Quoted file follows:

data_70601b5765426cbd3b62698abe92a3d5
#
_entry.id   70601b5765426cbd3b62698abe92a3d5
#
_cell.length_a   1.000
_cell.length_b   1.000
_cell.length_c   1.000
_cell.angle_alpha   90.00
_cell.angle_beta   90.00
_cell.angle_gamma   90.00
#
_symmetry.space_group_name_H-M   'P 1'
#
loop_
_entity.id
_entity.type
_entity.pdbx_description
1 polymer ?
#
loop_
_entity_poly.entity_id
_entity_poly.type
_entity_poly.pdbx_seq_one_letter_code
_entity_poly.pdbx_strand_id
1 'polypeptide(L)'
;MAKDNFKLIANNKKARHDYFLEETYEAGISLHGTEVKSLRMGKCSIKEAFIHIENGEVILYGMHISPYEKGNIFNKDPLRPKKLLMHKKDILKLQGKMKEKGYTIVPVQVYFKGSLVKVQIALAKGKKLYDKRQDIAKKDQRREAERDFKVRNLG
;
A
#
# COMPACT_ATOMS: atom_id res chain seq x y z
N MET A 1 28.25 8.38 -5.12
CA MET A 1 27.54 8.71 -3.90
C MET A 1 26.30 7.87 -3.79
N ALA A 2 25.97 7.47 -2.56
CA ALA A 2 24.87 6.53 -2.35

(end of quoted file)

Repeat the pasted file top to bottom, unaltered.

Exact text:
data_70601b5765426cbd3b62698abe92a3d5
#
_entry.id   70601b5765426cbd3b62698abe92a3d5
#
_cell.length_a   1.000
_cell.length_b   1.000
_cell.length_c   1.000
_cell.angle_alpha   90.00
_cell.angle_beta   90.00
_cell.angle_gamma   90.00
#
_symmetry.space_group_name_H-M   'P 1'
#
loop_
_entity.id
_entity.type
_entity.pdbx_description
1 polymer ?
#
loop_
_entity_poly.entity_id
_entity_poly.type
_entity_poly.pdbx_seq_one_letter_code
_entity_poly.pdbx_strand_id
1 'polypeptide(L)'
;MAKDNFKLIANNKKARHDYFLEETYEAGISLHGTEVKSLRMGKCSIKEAFIHIENGEVILYGMHISPYEKGNIFNKDPLRPKKLLMHKKDILKLQGKMKEKGYTIVPVQVYFKGSLVKVQIALAKGKKLYDKRQDIAKKDQRREAERDFKVRNLG
;
A
#
# COMPACT_ATOMS: atom_id res chain seq x y z
N MET A 1 28.25 8.38 -5.12
CA MET A 1 27.54 8.71 -3.90
C MET A 1 26.30 7.87 -3.79
N ALA A 2 25.97 7.47 -2.56
CA ALA A 2 24.87 6.53 -2.35